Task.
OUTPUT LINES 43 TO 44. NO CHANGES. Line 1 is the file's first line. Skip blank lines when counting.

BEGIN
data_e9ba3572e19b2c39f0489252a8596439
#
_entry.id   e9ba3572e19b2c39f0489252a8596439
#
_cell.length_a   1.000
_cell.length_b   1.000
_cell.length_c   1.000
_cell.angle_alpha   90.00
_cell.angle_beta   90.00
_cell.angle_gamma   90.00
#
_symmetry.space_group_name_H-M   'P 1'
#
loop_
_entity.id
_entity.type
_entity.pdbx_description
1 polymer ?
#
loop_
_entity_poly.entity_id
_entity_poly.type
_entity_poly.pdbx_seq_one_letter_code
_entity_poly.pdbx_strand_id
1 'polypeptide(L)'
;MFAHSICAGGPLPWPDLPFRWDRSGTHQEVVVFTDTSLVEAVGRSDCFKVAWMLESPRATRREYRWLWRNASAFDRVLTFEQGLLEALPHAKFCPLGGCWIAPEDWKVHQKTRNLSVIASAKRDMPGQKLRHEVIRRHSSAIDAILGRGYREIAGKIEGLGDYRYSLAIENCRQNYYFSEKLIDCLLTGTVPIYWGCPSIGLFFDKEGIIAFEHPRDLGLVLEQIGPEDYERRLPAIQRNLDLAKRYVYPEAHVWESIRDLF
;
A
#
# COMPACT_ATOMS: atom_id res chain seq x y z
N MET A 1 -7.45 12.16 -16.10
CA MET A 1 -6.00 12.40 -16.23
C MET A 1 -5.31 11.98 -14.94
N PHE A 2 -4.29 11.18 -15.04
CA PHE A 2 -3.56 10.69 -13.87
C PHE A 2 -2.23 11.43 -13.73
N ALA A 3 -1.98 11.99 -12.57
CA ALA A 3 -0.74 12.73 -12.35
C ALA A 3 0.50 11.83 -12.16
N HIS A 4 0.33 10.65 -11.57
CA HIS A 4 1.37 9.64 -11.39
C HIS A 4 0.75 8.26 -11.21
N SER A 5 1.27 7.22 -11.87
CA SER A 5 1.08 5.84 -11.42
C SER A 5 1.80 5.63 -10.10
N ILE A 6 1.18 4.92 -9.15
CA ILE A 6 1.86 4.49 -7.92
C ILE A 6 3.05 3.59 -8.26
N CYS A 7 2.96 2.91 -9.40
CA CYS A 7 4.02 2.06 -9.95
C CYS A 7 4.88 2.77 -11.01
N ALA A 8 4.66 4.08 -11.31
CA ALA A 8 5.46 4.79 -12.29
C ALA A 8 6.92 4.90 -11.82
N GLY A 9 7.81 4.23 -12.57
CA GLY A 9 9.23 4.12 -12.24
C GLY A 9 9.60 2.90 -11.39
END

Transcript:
N SER A 5 1.27 7.22 -11.87
CA SER A 5 1.08 5.84 -11.42